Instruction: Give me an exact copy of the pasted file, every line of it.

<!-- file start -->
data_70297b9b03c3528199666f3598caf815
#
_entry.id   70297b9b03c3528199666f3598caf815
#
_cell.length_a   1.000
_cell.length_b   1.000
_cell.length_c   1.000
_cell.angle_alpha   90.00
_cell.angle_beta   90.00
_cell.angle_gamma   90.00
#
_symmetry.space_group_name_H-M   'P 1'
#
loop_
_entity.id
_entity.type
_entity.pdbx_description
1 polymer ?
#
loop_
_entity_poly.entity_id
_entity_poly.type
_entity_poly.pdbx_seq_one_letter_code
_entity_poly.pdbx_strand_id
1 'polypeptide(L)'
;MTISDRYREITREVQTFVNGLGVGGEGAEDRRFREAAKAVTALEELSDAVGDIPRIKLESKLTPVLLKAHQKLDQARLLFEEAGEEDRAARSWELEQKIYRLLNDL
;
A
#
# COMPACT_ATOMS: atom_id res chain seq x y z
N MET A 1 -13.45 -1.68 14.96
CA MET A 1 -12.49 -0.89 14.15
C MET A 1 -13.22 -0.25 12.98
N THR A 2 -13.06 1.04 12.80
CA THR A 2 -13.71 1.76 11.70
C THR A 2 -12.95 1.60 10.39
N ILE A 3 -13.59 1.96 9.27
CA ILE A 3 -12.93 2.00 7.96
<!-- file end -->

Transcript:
data_70297b9b03c3528199666f3598caf815
#
_entry.id   70297b9b03c3528199666f3598caf815
#
_cell.length_a   1.000
_cell.length_b   1.000
_cell.length_c   1.000
_cell.angle_alpha   90.00
_cell.angle_beta   90.00
_cell.angle_gamma   90.00
#
_symmetry.space_group_name_H-M   'P 1'
#
loop_
_entity.id
_entity.type
_entity.pdbx_description
1 polymer ?
#
loop_
_entity_poly.entity_id
_entity_poly.type
_entity_poly.pdbx_seq_one_letter_code
_entity_poly.pdbx_strand_id
1 'polypeptide(L)'
;MTISDRYREITREVQTFVNGLGVGGEGAEDRRFREAAKAVTALEELSDAVGDIPRIKLESKLTPVLLKAHQKLDQARLLFEEAGEEDRAARSWELEQKIYRLLNDL
;
A
#
# COMPACT_ATOMS: atom_id res chain seq x y z
N MET A 1 -13.45 -1.68 14.96
CA MET A 1 -12.49 -0.89 14.15
C MET A 1 -13.22 -0.25 12.98
N THR A 2 -13.06 1.04 12.80
CA THR A 2 -13.71 1.76 11.70
C THR A 2 -12.95 1.60 10.39
N ILE A 3 -13.59 1.96 9.27
CA ILE A 3 -12.93 2.00 7.96